Leslie Jones described her time on “Saturday Night Live” as repetitive once she got pigeonholed into certain types of comedic roles on the sketch comedy show.
In an interview with NPR, the comedian, whose new memoir “Leslie F*cking Jones” was released this week, said she felt like “SNL” made her “a caricature of myself.”
“‘SNL,’ they take that one [trope] and they wring it. They wring it because that’s the machine,” Jones said. “So whatever it is that I’m giving that they’re so happy about, they feel like it’s got to be that all the time or something like that.”
Jones, who joined the cast sketch comedy show at the age of 47 in 2014, described the repetitive trope she felt trapped into in detail.
“Either I’m trying to love on the white boys or beat up on the white boys, or I’m doing something loud,” she said.
“I was talking to another cast member that retired and they said ‘But in fairness, that’s how they do all of them. Not just the Black ones,’” Jones continued. “I look back and I was like, ‘Oh, that’s right, Taran Killam!’ Taran wanted to do so much other stuff, but they would only have Taran in those very masculine [roles] and singing and stuff and I said, ‘Oh! This is a machine.'”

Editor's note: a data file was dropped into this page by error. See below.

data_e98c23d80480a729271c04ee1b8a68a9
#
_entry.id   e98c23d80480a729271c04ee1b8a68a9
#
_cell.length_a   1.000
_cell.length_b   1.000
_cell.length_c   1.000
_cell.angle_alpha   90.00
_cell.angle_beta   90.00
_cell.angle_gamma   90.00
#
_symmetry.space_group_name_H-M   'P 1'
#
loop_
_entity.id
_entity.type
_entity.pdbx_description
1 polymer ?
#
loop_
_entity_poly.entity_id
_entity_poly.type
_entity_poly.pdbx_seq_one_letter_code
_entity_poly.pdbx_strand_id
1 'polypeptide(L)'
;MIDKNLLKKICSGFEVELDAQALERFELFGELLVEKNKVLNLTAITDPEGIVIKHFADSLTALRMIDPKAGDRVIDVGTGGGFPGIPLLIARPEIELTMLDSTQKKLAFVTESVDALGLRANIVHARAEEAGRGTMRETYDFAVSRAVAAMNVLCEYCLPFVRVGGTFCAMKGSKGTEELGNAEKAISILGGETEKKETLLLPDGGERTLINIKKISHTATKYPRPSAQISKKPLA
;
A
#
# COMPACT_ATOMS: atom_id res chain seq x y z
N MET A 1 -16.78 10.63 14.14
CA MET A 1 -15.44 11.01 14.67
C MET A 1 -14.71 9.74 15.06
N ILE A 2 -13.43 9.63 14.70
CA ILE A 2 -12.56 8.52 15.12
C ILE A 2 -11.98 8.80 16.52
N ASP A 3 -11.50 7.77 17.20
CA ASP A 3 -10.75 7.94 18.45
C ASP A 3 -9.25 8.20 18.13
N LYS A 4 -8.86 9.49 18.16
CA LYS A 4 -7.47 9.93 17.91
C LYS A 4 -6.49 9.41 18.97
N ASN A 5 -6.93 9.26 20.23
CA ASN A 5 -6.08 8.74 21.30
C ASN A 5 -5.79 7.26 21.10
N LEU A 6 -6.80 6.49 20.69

The comedian and actress, whose memoir also made points about her experience starring in the all-female “Ghostbusters” (2016), subtly nodded to the WGA in her interview as well.
“I used to always be like, [executive producer Lorne Michaels is] the puppet master. So he has to make the cast happy, has to make the writers happy, he has to make the WGA happy, he has to make NBC happy,” she added. “Then he has to make a family in Omaha, Nebraska, who’s watching the show happy. Imagine the strings that have to go out to him. So it’s a machine that has to work.”
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